After six weeks of week over week declines, the S&P 500 delivered another drop amid rising economic and geopolitical concerns. Late last week the index attempted a “rally” following slightly better than expected weekly jobless claims and a May housing data - housing starts and building permits - that was ahead of expectations. Looking back at the longer term data, the supposedly better than expected data does not change the trend line in any of these data streams. Initial jobless claims have remained above 400,000 for 10 straight weeks and housing starts have not topped 600,000 seasonally adjusted annual rate mark since January and remain well below the 1.2 million new homes per year that must be built to sustain a healthy housing market.
As I have mentioned previously, one of the key leading indicators of a healthy housing market is job growth. We all know that employers added only 54,000 net new jobs in May, which was slower than the average gain of 220,000 per month in the previous three months. It’s a tad early to tell whether or not more jobs were added in June compared to May, but odds are June job creation will remain below the 125,000 jobs per month needed to keep up with population growth. This means the June unemployment rate is likely be in-line with the 9.0-9.1 range from April and May. Remember, roughly 250,000 jobs are needed per month to bring down the unemployment rate. With economists now expecting only 1.9 million jobs to be added this year, according to an Associated Press Economy survey last week, the outlook remains grim for the housing market even though mortgage rates are near record lows. Breaking down that Associated Press Economy survey data and taking into account job creation year to date, roughly 160,000 nonfarm payroll jobs will need to be created each month for the balance of the year to hit that 1.9 million forecast.
What will make hitting this forecast more challenging is the manufacturing economy, which has continued to weaken in recent months . This week alone, both The Empire State Manufacturing Survey and The Philadelphia Federal Reserve Bank business activity index fell into negative territory for the month of June.
The Empire State Manufacturing Survey indicates that conditions for New York manufacturers deteriorated drastically in June as the index fell twenty points to -7.8, marking the first time the index has been negative since November 2010. The Philadelphia Federal Reserve Bank said its business activity index fell from a positive 3.9 in May to -7.7 in June, the lowest level since July 2009. The new orders index associated with that Philly Fed report also fell in June, coming in at -7.6 for the month vs. a positive 5.4 in May. While June marks the first time that these indices have been in negative territory for sometime, these indices have been weakening since March.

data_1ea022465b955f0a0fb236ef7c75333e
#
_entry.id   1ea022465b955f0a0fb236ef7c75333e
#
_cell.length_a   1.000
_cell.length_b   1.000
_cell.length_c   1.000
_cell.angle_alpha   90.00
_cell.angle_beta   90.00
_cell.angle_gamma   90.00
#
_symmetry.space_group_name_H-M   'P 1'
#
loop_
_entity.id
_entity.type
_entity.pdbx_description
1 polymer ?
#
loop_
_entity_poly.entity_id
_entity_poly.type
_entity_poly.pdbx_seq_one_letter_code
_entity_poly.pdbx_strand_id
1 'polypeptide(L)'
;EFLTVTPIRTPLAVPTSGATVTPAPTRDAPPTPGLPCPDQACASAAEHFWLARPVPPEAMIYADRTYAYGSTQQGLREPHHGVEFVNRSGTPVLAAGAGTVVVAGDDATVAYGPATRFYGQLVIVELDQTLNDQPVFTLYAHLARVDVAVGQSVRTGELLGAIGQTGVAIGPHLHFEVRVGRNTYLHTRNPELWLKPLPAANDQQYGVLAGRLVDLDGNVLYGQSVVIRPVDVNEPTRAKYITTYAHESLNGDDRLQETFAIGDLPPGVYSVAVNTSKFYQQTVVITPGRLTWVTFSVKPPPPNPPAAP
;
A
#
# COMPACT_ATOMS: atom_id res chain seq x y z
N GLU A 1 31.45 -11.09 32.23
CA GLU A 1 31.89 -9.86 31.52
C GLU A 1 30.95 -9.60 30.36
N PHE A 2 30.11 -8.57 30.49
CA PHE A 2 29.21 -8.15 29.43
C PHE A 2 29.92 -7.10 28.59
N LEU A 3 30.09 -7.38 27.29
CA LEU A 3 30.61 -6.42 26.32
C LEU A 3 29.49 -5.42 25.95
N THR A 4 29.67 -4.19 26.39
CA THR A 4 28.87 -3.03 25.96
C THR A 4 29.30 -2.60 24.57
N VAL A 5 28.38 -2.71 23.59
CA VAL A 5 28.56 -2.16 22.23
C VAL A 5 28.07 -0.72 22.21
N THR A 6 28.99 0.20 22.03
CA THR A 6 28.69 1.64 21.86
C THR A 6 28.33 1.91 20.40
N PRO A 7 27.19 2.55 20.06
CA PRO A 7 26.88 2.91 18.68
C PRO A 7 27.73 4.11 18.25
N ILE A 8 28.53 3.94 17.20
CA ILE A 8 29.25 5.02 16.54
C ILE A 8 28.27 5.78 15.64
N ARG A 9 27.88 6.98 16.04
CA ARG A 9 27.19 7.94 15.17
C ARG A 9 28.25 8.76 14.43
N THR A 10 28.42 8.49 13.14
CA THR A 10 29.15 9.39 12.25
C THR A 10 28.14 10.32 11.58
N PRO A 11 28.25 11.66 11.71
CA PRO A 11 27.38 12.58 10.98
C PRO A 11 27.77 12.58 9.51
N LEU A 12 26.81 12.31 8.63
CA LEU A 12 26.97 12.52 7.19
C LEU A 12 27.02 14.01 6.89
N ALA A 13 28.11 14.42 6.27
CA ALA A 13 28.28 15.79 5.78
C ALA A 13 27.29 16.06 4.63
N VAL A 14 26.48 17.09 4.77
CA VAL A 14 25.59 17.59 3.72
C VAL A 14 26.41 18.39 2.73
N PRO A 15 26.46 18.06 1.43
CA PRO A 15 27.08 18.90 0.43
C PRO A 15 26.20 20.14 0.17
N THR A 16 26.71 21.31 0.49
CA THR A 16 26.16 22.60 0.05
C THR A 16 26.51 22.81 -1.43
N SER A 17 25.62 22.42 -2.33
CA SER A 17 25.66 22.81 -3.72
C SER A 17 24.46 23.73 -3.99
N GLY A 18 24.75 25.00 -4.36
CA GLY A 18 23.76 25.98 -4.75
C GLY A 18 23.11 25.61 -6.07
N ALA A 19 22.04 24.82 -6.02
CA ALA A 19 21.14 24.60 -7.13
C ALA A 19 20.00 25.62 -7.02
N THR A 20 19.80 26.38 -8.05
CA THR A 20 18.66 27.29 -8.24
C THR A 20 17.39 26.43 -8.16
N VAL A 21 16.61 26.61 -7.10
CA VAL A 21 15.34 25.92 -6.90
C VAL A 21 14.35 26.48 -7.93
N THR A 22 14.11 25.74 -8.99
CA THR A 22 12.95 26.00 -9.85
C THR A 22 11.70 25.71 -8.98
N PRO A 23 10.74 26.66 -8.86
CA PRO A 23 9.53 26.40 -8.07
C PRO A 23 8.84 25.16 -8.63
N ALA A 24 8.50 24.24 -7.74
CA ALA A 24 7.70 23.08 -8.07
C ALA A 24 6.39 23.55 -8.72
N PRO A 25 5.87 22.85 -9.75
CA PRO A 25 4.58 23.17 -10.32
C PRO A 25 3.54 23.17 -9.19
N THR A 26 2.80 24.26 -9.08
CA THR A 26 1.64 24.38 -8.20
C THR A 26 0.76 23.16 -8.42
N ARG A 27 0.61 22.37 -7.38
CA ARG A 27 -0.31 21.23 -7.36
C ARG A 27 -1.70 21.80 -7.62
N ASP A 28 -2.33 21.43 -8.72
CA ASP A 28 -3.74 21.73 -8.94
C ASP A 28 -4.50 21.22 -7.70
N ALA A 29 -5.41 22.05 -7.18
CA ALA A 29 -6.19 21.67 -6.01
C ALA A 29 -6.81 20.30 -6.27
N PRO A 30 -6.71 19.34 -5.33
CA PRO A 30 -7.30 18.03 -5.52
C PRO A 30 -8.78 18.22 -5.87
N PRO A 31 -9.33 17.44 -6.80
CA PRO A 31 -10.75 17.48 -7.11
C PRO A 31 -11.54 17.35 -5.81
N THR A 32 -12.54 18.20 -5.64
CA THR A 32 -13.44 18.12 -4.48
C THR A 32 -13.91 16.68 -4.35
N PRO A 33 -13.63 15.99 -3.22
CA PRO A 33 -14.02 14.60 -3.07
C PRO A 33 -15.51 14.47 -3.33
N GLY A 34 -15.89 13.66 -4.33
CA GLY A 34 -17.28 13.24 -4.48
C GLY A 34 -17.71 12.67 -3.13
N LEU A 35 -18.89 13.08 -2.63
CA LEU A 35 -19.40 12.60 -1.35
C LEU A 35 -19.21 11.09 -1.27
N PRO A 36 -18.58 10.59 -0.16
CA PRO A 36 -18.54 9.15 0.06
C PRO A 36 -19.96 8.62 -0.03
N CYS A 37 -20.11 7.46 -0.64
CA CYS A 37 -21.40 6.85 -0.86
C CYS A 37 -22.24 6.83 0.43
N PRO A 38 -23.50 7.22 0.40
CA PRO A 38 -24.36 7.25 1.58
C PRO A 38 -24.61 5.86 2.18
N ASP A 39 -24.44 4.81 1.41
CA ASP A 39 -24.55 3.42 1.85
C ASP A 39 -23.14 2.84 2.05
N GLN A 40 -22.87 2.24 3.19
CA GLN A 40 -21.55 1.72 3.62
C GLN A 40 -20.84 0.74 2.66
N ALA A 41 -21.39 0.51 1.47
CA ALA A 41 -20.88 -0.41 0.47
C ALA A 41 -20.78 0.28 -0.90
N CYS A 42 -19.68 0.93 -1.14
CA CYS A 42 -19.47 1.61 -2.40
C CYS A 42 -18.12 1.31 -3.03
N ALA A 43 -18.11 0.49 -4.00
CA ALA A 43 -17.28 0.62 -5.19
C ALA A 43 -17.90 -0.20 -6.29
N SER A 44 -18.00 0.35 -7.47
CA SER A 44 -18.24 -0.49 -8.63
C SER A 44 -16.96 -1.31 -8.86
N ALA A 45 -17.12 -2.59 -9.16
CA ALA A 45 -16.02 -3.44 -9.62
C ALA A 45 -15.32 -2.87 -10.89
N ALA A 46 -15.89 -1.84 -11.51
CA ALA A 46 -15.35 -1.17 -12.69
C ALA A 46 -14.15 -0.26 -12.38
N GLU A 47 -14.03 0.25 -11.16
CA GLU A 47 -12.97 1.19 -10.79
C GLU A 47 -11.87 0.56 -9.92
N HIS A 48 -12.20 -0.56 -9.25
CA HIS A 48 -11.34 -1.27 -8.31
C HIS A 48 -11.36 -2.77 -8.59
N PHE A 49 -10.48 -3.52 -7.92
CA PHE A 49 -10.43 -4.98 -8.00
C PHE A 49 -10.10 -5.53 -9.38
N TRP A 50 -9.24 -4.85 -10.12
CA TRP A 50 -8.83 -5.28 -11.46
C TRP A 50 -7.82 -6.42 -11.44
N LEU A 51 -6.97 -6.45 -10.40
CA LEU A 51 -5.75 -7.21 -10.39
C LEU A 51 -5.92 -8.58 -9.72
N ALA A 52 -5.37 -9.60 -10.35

One bright spot has been the trend in gas prices, which have fallen over the last few weeks even though they still remain at lofty levels compared to last year. While some expect this to free up the consumer wallet, we have to remember that gas prices, have not been the only area to have hit the consumer’s pocket. Consumer price data reported by Bureau of Labor Statistics for May showed another sequential increase in prices for food, household energy and apparel. Regarding food prices, the index for meats, poultry, fish, and eggs rose 1.5 percent and the cereals and bakery products index increased 1.0 percent in June. According to a joint-report released Friday by the Organisation for Economic Co-operation and Development and the UN Food and Agriculture Organisation the average cost of meet is slated to rise 30% on average in the coming decade.
I always find it funny that food is not considered part of the core for either consumer or producer prices. Not eating would long be one solution to lower the unemployment rate, albeit a long term one.
One measure that accounts for unemployment rate and inflation is the Misery Index, which is a shorthand way of describing the human impact of economic problems. Given the current environment, it is not surprising to see that index on the rise in recent months to the highest level in 28 years. As regular readers of my work know, I tend to look for corroborating evidence and sadly there is some for this in the most recent Gallup Economic Confidence Index which plunged to an average of -35 for the week of June 12, down 9 percentage points from the prior reading, below year ago levels and nearing the 2011 low.
With manufacturing and sentiment weakening, I am waiting if not bracing to hear from companies over the next few weeks as we come to the close of the second quarter, companies close their books and report those results and update their outlooks. We recently heard from Texas Instruments (NASDAQ:TXN)($31.24), Research In Motion (RIMM)($27.75), Owens-Illinois (NYSE:OI)($25.58), Honda Motor (NYSE:HMC) and others have either cut expectations for the current quarter, slashed their outlook or both.
On the one hand, a number of companies will need to adjust respective forecasts to account for the weaker economic data and tepid consumer outlook. On the other, those adjustments will ripple through to operating earnings forecasts for the S&P 500, the current consensus for which calls for earnings of $95.95 in 2011 vs. $85.28 in 2010 according to Thomson One. While many are calling the current market cheap at 13.4x that consensus forecast for 2011, it become far less so should those earnings expectations for this year get revised closer to those for last year.